CHIANG RAI – Tesco Lotus has joined up with hilltribe families from Doi Wawee in Chiang Rai province to produce its own brand of organic eggs to supply stores nationwide.
The partnership generates a steady income for the families, who each earn up to Bt15,000 per month for rearing organic hens. The initiative is part of the retailer’s commitment to end-to-end supply chain improvement to uplift the quality of fresh food while keeping prices low for customers.
“We are committed to providing great quality products at affordable prices for our customers. By working closely with our suppliers at every link of the supply chain, especially at the source, we can ensure product quality and safety are consistent with our standards. As Thais become increasingly health conscious and aware of food safety, organic products are becoming increasingly popular,” says the chain’s Pornpen Nartpiriyarat.
“For our organic eggs, we have partnered with Hilltribe Organics, which works with a network of hilltribe families on Doi Wawee, to rear organic hens and produce organic eggs for Tesco Lotus. Aside from being able to provide our customers with quality products, we are also helping to generate a decent income for these families.”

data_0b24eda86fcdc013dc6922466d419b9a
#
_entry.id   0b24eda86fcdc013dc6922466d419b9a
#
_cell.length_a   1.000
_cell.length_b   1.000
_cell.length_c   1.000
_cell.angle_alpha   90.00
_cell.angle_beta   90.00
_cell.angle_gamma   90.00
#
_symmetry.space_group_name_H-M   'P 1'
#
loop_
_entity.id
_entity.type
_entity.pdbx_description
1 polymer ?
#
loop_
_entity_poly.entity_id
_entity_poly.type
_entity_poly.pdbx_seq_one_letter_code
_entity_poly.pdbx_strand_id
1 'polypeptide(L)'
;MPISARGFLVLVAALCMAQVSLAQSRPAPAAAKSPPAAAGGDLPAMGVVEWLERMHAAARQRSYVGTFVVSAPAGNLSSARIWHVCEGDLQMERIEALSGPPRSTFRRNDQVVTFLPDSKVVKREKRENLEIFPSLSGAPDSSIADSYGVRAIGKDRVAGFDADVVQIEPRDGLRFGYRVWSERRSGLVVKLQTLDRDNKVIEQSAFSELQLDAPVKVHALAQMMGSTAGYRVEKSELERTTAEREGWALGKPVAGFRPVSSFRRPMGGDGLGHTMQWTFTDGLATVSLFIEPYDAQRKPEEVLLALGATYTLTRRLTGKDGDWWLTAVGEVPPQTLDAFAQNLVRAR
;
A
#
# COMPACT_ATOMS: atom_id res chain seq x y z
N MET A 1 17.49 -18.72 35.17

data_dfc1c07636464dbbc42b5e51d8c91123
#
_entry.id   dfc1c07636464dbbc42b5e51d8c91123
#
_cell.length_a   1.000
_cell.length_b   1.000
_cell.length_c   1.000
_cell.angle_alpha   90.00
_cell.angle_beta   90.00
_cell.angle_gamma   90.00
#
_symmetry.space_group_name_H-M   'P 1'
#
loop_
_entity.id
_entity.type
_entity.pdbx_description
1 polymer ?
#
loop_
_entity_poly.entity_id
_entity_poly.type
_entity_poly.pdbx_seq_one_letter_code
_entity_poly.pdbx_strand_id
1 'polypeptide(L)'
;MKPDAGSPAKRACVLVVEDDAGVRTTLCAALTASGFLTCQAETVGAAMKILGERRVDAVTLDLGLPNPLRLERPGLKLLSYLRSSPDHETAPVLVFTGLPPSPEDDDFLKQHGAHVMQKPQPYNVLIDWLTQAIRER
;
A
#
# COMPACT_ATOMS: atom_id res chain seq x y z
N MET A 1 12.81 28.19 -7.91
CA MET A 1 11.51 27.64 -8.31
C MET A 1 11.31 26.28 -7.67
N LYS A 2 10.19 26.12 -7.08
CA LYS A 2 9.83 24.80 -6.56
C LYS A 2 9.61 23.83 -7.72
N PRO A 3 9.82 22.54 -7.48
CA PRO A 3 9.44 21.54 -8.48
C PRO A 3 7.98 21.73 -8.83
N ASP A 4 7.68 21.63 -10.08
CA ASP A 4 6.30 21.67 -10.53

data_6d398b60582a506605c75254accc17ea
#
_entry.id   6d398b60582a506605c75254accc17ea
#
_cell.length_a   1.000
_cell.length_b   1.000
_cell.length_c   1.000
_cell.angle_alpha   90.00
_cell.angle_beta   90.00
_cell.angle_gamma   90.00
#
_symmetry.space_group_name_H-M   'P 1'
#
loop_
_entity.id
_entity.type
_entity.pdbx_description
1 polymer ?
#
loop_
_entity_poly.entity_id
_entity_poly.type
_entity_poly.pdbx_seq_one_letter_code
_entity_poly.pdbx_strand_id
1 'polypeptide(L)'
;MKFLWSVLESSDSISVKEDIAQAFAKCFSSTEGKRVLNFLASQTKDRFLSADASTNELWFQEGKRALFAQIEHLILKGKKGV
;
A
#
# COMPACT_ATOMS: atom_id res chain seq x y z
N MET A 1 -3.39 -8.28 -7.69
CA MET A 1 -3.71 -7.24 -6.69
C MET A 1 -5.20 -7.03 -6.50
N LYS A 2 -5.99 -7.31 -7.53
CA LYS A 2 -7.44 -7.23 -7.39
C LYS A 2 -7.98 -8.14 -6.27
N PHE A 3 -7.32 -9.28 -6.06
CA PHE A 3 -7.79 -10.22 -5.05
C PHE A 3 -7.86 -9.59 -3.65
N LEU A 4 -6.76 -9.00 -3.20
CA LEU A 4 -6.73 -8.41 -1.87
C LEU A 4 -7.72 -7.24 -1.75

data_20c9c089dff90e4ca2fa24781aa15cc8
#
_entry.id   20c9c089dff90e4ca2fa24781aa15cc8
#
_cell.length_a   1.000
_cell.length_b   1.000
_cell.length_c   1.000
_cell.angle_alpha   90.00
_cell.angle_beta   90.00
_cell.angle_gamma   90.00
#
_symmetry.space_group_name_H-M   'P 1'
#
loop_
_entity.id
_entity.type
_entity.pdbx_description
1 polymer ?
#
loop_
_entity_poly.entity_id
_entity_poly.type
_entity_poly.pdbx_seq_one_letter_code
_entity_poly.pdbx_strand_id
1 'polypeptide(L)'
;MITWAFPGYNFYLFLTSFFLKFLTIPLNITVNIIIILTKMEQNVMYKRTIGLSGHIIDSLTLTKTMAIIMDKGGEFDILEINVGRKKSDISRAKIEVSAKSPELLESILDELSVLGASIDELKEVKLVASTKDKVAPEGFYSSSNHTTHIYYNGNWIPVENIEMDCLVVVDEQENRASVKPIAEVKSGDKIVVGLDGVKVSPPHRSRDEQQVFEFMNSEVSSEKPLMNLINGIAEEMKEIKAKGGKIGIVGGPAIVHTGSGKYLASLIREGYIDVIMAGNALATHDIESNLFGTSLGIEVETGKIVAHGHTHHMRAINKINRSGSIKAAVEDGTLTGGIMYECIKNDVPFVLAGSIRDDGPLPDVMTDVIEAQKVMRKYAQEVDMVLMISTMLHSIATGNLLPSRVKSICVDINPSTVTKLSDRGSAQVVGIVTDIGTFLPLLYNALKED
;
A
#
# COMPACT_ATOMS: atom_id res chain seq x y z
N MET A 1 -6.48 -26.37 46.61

The organic eggs are produced by hens reared by Akha and Karen tribes. The farmers received training from Hilltribe Organics on the basics of organic farming, from organic feeds, farming management to quality checks. Every egg bears a farm number, which allows traceability of every single egg back to the farm where it was laid.
Families living in Huay Nam Yen village rear organic hens on farms covering around 1.5 – 2 rai of land. Forty-seven farms have joined the project, each raising 700-800 hens. Families now earn between Bt10,000 to Bt15,000 monthly from the organic eggs produced. Collectively, the farmers produce around 110,000 eggs per week, around 85,000 of which are sold.
Tesco Lotus buys around 15,000 eggs per week, while the rest is supplied to hotels, restaurants or sold under the Hilltribe Organics brand.
Maa-Beu Sanchokearun, a 62 year-old Karen woman, said that her family used to engage in slash-and-burn agriculture growing corn and peanuts and using a lot of pesticides. Not only was the money not good, their health also suffered from being exposed to toxins. Being involved in this programme has helped improve their quality of life tremendously.
Pukkam Lipo, a Karen farmer, used to earn Bt200-300 per day doing odd jobs. When he learned that his fellow villagers were making a living rearing organic hens, he joined the programme. He and his children now look after their hens and earn more income than before.